We had a mentor who admonished us to name our brand whatever we want, but to “put it in short grunts.” It’s only human nature to reduce names to the smallest number of syllables, or as he used to say, “grunts.” It was his way of telling us this shortcutting tendency had been going on since caveman times.
Nicknaming Your Brand
Let’s face it, we are an impatient society. We shorten every name we hear to one, two, or three syllables. If it doesn’t already have a 3 or less syllable nickname, it will soon get one. General Electric (6 grunts) became GE (2 grunts), Chevrolet (3 grunts) became Chevy (2 grunts). Coca-Cola (4 grunts) became Coke (1 grunt), Caterpillar (4 grunts) became Cat (1 grunt). And then there’s the Federal National Mortgage Association (13 grunts), which became simply Fannie Mae (3 grunts).
If your brand name has 4 or more grunts, it will most certainly get condensed. It’s best, that you plan for this when naming your company. Figure out what the market will naturally do with your brand name to get it down to 1, 2, or 3 syllables. “Short grunts” wins the test of time, the remembrance of the market, and the endearment of its namers.
Also give some thought to what your competition will do with your brand name. You want to think long and hard about how it will be truncated and what that reduction will imply. If it’s not a positive connotation, then consider going with a different brand name altogether. It’s best to choose a brand name that already has 3 or less syllables and choose a brand name that has a logical and positive reduced moniker. From iPad to YouTube, from Android to PC, and from Virgin to Tesla, many of today’s successful brands have 2 grunts.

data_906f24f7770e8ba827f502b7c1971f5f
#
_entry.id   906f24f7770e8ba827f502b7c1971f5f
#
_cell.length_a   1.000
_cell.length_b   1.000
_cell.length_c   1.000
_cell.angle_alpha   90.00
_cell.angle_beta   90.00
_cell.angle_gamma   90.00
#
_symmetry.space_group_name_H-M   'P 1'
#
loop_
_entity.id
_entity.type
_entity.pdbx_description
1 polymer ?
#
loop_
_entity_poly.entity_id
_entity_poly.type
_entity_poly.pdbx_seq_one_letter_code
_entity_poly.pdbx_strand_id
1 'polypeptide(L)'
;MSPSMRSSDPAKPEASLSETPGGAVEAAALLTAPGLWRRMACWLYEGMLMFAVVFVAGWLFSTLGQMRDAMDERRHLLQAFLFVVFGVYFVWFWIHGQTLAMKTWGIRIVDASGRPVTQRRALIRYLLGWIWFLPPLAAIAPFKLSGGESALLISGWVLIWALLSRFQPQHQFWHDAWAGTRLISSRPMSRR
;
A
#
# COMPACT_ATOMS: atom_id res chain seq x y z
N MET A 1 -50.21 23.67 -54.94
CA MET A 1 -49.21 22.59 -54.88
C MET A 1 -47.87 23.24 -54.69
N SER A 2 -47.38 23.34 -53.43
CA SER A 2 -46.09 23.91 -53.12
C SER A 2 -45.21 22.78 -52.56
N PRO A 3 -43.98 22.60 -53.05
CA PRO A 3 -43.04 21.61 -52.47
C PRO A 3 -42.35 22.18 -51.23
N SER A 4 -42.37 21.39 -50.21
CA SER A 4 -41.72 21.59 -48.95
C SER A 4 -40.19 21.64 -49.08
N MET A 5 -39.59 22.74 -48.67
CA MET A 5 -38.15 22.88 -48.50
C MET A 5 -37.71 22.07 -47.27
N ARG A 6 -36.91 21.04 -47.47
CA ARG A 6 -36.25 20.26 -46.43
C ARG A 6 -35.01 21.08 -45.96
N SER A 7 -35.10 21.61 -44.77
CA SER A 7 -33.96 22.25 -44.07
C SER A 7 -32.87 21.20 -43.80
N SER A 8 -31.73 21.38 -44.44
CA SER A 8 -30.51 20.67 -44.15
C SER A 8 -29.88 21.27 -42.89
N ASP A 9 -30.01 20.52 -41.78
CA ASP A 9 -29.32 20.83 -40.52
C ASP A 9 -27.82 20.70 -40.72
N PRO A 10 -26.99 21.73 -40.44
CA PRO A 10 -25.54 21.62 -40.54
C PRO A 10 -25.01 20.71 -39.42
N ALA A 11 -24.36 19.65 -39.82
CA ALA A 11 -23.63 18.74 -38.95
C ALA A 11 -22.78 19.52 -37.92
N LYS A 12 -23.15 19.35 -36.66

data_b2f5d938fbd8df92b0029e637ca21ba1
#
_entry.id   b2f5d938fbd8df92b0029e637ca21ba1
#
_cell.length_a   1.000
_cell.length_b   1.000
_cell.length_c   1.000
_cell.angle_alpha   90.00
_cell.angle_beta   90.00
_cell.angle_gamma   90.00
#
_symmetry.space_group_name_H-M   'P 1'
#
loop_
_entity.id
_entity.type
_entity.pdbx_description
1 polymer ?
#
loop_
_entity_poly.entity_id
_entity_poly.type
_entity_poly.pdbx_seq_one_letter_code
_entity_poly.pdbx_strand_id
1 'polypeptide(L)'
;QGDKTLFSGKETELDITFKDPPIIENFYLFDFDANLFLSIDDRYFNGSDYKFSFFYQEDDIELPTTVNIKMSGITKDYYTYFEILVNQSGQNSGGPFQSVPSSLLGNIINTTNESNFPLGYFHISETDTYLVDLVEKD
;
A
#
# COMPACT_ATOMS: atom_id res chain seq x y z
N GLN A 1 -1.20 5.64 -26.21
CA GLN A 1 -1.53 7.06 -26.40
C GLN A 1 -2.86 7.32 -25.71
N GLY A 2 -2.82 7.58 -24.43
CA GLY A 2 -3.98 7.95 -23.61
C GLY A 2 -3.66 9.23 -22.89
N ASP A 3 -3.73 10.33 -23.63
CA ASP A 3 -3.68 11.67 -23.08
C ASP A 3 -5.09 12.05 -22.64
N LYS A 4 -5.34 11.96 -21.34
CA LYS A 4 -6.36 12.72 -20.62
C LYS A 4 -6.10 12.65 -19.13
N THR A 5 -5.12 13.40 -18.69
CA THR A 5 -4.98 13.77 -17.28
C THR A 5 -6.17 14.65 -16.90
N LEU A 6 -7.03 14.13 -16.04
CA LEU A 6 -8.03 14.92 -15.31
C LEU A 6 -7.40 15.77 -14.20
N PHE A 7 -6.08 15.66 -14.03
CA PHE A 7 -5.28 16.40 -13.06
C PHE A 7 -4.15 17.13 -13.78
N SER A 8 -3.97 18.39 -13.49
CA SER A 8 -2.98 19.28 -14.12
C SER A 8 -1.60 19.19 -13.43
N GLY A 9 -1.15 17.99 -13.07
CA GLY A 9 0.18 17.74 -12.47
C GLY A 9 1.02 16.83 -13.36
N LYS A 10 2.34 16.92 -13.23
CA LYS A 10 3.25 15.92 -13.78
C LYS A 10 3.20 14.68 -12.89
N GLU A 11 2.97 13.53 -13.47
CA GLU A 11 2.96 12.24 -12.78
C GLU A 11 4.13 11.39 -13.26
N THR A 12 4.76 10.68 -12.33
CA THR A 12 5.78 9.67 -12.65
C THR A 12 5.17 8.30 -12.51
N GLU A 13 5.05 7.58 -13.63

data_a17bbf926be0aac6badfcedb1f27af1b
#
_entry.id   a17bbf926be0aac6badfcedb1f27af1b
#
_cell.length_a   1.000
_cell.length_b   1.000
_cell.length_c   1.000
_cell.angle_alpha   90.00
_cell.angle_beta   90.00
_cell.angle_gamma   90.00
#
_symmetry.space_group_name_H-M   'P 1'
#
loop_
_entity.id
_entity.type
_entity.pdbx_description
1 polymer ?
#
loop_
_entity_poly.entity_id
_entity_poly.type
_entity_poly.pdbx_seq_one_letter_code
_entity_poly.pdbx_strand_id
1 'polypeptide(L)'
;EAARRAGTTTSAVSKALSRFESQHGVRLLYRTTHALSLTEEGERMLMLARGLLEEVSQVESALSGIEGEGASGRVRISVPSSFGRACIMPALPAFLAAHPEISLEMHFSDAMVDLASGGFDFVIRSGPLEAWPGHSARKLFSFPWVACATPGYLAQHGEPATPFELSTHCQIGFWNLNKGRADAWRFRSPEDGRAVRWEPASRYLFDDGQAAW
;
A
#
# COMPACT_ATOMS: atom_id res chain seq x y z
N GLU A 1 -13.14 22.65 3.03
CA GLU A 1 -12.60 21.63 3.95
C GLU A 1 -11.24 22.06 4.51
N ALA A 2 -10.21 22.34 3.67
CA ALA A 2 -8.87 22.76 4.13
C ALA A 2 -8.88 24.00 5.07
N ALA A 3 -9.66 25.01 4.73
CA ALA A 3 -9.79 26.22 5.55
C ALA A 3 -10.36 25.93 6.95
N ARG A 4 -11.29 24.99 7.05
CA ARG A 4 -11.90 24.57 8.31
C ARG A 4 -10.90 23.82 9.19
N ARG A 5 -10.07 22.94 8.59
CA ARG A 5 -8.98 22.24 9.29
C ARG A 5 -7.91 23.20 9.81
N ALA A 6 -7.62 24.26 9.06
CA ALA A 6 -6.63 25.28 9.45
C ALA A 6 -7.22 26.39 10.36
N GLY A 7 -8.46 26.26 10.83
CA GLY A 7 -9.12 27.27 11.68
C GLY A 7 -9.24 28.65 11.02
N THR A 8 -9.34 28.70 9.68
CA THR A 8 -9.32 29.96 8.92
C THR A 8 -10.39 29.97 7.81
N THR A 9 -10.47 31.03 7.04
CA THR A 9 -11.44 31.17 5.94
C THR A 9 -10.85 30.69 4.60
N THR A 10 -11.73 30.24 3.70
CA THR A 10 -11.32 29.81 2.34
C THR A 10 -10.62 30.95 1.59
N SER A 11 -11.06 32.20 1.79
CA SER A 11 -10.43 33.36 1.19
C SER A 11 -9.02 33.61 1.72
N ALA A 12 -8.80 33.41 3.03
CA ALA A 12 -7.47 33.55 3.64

Short & Sweet Catchphrases
Once you have your brand name down to short grunts, then take on your catchphrase. It too must be short and sweet, ideally under 10 syllables total, and the shorter the better. The market doesn’t have time for lists of features and benefits. It wants to know simply why it should buy your brand. Rhyme and meter can enhance the delivery and recollection of your message, but phrases over 10 syllables are less likely to be remembered at all.
Short slogans and jingles have replaced lists of benefits. We are bombarded with clever abbreviations, acronyms and contractions in every form of media. We seem to want everything fast. Even elections have been swayed by slogans, often rhyming. We want to boil everything down to its essence, its bottom line, and its shortest and simplest sound bite. Therefore, your catchphrase must maximize your message in a minimum length.
For Barefoot Wines, we chose “Get Barefoot and Have a Great Time.” It has a double meaning, is under 10 syllables, and put the reader in a fun mental image. It wasn’t our only catchphrase but it’s the one we were known for, and it satisfied several of our messaging goals.
When it comes to brand names and catchphrases, make them memorable and keep them down to short grunts!